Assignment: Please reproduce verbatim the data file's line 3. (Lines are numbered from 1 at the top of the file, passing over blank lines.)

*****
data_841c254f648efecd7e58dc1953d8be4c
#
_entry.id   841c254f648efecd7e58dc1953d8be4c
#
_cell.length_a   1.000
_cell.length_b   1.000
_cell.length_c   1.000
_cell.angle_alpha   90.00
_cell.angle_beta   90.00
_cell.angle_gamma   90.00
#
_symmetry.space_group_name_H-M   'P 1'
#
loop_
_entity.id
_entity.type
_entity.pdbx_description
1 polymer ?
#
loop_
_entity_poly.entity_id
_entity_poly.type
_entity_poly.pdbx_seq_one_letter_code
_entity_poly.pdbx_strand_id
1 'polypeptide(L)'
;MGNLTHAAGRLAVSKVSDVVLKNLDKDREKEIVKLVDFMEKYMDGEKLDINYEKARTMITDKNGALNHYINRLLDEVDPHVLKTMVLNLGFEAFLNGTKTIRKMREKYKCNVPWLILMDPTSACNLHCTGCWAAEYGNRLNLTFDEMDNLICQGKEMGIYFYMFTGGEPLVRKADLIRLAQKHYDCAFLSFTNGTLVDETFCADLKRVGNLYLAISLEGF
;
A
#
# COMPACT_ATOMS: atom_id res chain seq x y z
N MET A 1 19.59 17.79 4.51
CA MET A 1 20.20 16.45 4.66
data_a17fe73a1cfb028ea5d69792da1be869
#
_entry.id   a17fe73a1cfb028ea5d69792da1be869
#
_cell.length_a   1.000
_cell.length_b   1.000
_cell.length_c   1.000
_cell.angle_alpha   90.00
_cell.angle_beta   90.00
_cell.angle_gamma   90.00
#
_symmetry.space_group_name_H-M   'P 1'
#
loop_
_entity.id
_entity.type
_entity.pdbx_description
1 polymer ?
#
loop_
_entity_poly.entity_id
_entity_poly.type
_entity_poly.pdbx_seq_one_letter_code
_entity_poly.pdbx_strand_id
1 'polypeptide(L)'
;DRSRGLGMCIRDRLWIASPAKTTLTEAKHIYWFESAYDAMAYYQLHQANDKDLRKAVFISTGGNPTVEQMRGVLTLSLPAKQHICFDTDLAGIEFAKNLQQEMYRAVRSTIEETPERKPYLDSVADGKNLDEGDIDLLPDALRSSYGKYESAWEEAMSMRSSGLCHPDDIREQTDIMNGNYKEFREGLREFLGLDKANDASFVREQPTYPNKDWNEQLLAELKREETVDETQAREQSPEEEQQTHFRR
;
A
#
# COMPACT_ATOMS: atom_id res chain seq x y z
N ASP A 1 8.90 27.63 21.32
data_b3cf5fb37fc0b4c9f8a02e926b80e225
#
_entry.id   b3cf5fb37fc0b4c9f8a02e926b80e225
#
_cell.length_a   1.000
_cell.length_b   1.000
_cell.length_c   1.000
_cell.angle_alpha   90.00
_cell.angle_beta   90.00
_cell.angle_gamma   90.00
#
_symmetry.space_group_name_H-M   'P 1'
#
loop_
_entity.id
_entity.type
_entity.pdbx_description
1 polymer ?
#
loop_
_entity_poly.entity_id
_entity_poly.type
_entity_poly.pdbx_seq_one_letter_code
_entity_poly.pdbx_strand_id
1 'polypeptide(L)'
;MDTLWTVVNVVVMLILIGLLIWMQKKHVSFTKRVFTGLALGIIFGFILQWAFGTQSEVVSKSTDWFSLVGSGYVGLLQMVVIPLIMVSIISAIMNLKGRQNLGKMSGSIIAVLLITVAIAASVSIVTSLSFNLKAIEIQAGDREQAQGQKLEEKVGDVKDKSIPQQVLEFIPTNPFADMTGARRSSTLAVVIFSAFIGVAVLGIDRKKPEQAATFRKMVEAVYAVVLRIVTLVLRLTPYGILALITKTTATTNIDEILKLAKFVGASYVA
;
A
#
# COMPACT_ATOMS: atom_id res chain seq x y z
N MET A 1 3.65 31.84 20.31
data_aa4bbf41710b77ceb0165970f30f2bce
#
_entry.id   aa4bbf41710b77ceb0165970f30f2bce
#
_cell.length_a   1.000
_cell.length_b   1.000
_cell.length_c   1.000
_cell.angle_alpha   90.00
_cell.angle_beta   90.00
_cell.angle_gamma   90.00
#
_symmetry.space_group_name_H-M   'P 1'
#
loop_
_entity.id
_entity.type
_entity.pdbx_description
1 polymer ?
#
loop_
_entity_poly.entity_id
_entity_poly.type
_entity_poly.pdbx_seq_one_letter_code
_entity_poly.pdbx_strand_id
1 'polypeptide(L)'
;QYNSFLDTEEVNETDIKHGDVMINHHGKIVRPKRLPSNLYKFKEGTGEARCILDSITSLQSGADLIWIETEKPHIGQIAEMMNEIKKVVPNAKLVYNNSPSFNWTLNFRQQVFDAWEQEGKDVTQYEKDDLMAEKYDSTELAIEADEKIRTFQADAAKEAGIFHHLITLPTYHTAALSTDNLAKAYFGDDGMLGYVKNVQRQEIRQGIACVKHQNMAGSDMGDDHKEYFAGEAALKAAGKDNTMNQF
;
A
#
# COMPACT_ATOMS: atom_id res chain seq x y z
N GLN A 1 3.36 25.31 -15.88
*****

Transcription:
_entry.id   841c254f648efecd7e58dc1953d8be4c